Saliva was found to be similar in microbial profile to the soft tissues. This was a significant finding from the study of the OSCC-free population. In contrast, the microbiota of the teeth and saliva differed markedly. These results agreed with previous studies [30,57,58]. Thus, if alterations in bacterial adhesion to OSCC cells observed in vitro exist in vivo, colonization of OSCC lesions would be affected. Shifts in the soft tissue microbiota of the oral cavity appear likely to affect salivary levels as well.

A screening test for oral cancer based on salivary counts of bacterial species is appealing. Saliva is now meeting the demand for inexpensive, noninvasive, and easy-to use diagnostic aids for oral and systemic diseases, and for assessing risk behaviors such as tobacco and alcohol use. Detection of HIV by the presence of virus-specific antibodies in saliva, for example, has led to the development of commercially available test kits [16]. If increased numbers of certain salivary species are shown to be a signature of oral cancer, an early diagnostic test for OSCC may be developed, reducing the morbidity and mortality of this devastating cancer.

Studies to examine the validity of these findings are planned. If the results of this study are validated it will be important to address whether oral bacteria can be used as indicators of oral cancer and whether certain oral species contribute to carcinogenesis.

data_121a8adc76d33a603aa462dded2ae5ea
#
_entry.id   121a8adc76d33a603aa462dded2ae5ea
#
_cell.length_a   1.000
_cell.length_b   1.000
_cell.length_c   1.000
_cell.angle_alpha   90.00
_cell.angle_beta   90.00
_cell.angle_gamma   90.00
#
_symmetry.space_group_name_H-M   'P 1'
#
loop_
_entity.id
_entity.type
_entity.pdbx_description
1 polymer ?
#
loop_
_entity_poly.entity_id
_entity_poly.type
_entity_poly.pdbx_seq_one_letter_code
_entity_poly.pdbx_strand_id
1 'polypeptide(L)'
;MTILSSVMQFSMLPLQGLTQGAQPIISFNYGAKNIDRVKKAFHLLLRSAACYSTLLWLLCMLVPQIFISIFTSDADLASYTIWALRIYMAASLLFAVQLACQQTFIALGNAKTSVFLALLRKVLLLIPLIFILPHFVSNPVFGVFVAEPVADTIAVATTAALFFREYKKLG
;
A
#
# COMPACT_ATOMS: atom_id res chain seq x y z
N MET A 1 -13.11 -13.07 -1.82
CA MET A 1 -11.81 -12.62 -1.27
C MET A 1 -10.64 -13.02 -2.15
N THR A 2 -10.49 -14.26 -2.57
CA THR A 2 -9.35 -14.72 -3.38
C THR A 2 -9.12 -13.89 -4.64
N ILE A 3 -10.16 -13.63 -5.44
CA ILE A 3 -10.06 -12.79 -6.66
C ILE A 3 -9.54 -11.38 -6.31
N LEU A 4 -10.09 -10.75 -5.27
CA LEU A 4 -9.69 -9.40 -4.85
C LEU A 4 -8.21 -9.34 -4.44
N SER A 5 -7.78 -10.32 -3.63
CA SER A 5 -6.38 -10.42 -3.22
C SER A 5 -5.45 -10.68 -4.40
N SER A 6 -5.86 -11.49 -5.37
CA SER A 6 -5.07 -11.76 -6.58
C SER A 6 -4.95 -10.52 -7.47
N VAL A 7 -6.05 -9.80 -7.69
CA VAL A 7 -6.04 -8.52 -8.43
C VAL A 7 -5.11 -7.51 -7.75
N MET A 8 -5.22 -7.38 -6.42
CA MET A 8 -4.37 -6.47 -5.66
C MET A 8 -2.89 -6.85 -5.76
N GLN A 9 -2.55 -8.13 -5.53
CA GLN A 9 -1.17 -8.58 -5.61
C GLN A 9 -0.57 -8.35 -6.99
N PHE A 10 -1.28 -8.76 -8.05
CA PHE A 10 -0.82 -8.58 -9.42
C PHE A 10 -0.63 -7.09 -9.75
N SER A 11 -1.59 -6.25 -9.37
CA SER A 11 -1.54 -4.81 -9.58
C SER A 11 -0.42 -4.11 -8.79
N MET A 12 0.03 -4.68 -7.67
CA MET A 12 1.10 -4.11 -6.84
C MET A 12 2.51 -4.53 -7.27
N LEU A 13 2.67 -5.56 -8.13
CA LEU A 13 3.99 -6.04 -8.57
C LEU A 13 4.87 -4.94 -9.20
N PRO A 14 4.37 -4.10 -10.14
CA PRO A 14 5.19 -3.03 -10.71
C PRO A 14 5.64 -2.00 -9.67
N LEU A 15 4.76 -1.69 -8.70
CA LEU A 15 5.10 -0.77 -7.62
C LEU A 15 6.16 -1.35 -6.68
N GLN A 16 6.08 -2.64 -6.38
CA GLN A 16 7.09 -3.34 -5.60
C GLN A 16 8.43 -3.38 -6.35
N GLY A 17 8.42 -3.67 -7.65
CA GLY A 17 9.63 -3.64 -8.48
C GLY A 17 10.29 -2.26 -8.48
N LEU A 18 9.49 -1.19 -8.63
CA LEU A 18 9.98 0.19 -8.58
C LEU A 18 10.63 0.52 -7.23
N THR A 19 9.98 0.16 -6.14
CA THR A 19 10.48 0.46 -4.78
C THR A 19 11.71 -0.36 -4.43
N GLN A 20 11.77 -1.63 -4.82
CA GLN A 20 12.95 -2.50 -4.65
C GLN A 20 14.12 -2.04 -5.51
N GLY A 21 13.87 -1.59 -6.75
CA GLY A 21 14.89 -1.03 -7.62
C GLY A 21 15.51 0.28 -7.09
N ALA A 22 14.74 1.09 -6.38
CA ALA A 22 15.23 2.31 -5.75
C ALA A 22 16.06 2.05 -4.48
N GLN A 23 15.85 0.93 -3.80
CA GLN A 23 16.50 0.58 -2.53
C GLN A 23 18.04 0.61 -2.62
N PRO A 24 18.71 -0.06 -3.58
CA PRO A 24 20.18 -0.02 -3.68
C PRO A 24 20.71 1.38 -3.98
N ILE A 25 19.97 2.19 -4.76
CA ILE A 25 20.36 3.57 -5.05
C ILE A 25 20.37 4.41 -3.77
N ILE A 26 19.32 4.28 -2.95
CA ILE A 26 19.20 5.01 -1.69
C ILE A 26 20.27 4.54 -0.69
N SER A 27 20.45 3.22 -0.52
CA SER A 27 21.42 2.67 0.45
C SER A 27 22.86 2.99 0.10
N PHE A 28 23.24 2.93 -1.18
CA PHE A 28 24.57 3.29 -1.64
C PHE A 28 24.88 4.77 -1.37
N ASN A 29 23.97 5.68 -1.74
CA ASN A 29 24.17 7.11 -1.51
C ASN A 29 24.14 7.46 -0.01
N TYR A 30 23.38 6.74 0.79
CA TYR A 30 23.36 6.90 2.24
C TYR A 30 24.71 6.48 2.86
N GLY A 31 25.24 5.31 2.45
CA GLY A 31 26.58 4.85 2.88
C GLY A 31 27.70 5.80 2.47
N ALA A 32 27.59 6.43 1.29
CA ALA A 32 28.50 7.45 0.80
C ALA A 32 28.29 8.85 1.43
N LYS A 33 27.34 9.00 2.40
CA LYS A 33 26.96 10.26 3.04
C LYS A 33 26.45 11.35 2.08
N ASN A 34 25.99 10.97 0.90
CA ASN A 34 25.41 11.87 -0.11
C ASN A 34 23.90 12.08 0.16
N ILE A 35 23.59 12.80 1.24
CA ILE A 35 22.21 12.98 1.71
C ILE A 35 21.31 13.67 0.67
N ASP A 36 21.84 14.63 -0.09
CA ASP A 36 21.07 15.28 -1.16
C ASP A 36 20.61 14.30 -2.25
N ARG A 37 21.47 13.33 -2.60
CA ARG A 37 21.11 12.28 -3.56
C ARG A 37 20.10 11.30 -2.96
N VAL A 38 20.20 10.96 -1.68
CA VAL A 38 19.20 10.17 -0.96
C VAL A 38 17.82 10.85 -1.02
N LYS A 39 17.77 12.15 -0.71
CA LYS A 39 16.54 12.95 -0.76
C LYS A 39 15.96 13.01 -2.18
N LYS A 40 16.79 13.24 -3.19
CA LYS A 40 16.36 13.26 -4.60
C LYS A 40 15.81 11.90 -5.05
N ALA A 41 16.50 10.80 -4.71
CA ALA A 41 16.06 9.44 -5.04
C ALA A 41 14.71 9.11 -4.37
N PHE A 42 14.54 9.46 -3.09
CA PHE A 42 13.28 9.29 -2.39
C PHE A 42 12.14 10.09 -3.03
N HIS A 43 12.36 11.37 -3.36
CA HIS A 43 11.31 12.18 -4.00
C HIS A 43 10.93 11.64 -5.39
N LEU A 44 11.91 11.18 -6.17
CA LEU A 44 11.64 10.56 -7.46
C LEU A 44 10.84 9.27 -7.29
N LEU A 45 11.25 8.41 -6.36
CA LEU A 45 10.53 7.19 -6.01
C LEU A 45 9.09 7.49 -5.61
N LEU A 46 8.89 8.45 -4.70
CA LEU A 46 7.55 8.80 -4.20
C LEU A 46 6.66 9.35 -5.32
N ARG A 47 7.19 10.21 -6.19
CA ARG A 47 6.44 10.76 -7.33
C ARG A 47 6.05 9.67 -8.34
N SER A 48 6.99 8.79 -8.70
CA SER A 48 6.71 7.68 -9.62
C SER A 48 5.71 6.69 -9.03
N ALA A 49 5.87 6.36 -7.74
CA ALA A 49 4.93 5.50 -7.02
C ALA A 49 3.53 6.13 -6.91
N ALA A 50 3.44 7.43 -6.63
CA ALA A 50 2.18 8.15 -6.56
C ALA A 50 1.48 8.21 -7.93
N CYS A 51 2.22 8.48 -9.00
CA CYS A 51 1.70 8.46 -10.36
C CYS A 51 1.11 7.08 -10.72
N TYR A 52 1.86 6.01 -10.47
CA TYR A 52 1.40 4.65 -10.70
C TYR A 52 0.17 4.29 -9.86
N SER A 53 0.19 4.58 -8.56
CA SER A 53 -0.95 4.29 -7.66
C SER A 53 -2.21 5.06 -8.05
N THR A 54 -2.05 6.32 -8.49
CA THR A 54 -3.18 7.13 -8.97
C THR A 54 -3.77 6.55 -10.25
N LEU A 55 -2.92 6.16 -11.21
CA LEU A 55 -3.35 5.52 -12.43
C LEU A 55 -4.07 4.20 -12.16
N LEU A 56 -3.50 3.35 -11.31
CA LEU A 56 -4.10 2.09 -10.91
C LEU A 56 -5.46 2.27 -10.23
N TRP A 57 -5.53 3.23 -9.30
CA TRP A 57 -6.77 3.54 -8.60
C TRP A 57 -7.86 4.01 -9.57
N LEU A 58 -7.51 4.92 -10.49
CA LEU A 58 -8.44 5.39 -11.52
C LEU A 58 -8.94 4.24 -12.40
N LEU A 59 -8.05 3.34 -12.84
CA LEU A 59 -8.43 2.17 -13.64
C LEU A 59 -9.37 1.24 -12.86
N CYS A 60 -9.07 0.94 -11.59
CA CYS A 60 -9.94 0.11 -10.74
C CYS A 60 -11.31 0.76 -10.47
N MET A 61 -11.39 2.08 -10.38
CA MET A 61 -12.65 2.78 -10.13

Conclusion

Results of the present study suggest that high salivary counts of C. gingivalis, P. melaninogenica and S. mitis may be diagnostic indicators of OSCC. These findings taken with those of an earlier study indicate that the presence of an OSCC has a more powerful effect on the salivary microbiota than either smoking or periodontal infections.

Authors' contributions

DLM conceived of this investigation and the preliminary studies, constructed the study design, developed clinical sampling techniques, wrote hospital protocols and K-23 grant application that funded the project, collected and processed the majority of OSCC subject samples, modified laboratory protocols and drafted the manuscript. ADH made substantial contributions to the conception and study design. She coordinated the study of OSCC-free subjects, conducted the statistical analysis of the OSCC-free data and made substantial contributions to the interpretation of the data for the OSCC-free and OSCC populations. PMD, CMN and MRP made substantial contributions to the conception, design and coordination of the study during the preliminary studies and initiation of this investigation and were instrumental in coordinating clinical evaluations with the recruitment and sampling of OSCC subjects. JMG was instrumental in the conception and design of the study and performed the majority of statistical analyses and interpretations of data for the OSCC subjects. JMG made critical revisions for important intellectual content of the manuscript. All authors have given final approval of the manuscript.

Acknowledgements

My sincere gratitude goes to Rosemary Costello RN, MS, OCN, and Julia Kazakin MD for their unwavering support of this study. Many thanks to James Rocco MD, PhD, Sovanda Som, BS, Tina Yaskell, BS, the staff of the Head and Neck Clinics at the Dana Farber Cancer Institute and Massachusetts General Hospital for their invaluable assistance in conducting this investigation. Finally, special thanks go to the patients who enrolled in this study; it would not have been possible without them.